If Air France-KLM has been outpaced in the race for size by its competitors, the same can be said of Skyteam’s presence in Europe, which is weak, especially in the major countries. And with the scheduled departure of ITA and Air Europa, things aren’t going to get any better.

A takeover of TAP by Air France-KLM would help stem the bleeding. No less, but certainly not more. Skyteam would remain a dwarf in Europe.

On the other hand, this would contribute to a certain balance around the Mediterranean, a strategic zone for leisure customers. Spain for OneWorld, Italy for Star Alliance, Portugal for Skyteam. Although Star Alliance also has Greece (Aegean)….

Conversely, not acquiring TAP would wipe out the alliance in this region, and virtually all of Europe outside France and the Netherlands.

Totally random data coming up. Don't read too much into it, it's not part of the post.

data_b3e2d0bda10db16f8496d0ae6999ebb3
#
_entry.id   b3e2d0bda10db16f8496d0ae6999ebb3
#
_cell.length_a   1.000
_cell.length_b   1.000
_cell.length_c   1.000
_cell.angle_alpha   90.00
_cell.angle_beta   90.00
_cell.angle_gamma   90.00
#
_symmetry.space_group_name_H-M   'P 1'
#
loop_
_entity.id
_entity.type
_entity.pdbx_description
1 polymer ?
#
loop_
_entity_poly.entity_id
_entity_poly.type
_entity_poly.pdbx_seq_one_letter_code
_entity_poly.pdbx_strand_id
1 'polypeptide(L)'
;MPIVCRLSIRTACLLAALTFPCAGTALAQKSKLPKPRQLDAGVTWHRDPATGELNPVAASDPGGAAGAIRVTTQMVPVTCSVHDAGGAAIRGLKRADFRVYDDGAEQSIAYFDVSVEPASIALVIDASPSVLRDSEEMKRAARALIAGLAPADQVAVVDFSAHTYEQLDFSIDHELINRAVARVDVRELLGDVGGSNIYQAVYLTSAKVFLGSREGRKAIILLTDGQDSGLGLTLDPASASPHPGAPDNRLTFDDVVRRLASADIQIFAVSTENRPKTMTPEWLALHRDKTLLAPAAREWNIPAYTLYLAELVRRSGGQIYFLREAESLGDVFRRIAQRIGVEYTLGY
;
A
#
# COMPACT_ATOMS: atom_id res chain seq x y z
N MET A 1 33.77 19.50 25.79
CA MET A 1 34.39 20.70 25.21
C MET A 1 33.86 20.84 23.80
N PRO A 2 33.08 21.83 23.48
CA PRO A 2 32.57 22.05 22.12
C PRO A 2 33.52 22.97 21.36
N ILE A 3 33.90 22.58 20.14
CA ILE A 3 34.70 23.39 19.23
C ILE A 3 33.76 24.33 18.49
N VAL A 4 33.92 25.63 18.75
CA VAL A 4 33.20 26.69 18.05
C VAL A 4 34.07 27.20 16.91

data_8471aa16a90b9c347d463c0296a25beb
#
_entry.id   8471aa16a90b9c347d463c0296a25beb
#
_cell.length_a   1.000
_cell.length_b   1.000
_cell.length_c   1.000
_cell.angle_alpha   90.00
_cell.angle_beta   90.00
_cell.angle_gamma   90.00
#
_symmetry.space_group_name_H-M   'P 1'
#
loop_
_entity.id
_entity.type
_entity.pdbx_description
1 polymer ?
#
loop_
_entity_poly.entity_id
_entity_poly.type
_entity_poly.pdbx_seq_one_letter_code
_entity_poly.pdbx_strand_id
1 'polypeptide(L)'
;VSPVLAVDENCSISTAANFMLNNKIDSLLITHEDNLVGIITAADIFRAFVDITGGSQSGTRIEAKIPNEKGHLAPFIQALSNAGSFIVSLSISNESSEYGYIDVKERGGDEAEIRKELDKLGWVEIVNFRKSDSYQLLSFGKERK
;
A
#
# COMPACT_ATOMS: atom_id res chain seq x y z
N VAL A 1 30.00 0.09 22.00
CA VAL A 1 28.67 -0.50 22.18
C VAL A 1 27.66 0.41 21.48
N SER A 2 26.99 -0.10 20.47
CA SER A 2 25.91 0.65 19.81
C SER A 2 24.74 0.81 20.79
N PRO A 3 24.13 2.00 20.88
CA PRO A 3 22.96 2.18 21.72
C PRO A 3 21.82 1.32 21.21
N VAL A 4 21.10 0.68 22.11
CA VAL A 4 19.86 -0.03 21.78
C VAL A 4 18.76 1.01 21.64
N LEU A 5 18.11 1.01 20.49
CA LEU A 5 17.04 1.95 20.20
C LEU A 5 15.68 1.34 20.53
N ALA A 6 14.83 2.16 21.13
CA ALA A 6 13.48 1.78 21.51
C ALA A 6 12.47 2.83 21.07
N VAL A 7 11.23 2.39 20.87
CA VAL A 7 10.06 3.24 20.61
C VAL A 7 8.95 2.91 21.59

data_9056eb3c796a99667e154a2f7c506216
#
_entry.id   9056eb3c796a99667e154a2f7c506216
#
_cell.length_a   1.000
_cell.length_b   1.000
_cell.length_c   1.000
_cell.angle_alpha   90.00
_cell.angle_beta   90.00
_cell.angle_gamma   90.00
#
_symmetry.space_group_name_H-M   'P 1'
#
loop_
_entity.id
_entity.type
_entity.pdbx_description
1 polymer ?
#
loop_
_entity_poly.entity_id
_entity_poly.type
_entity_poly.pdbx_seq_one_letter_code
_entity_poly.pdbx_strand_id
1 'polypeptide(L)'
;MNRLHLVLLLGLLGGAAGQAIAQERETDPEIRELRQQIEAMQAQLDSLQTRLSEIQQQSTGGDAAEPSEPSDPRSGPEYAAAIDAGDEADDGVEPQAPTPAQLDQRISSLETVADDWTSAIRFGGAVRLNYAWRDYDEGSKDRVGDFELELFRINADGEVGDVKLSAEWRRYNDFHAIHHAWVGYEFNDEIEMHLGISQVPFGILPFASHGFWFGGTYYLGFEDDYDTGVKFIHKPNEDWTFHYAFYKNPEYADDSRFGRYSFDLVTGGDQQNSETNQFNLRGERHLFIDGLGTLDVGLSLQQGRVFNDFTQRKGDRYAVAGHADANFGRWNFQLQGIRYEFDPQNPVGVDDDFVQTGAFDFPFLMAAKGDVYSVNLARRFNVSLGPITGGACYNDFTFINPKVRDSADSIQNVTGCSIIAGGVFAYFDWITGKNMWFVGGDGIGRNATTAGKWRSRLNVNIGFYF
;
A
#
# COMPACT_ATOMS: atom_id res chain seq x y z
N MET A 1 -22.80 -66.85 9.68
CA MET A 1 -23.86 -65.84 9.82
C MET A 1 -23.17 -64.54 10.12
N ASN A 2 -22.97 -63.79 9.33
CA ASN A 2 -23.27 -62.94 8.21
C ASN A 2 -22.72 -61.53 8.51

In the event of a takeover of TAP by the Lufthansa Group (Star Alliance)

Star Alliance would thus consolidate its dominance in Europe and gain an attractive presence in leisure markets with Portugal, Italy and Greece.

This would be a real blow for its two competitors, but above all for Skyteam.

Conversely, not buying it would be a loss, but not a tragedy.

In the event of a takeover of TAP by IAG (OneWorld)

OneWorld would have a stranglehold on the Iberian Peninsula, but this would do little to improve its global European presence.

It would steal a member from Star Alliance, but, once again, it would mainly close off opportunities for Skyteam.

Our prediction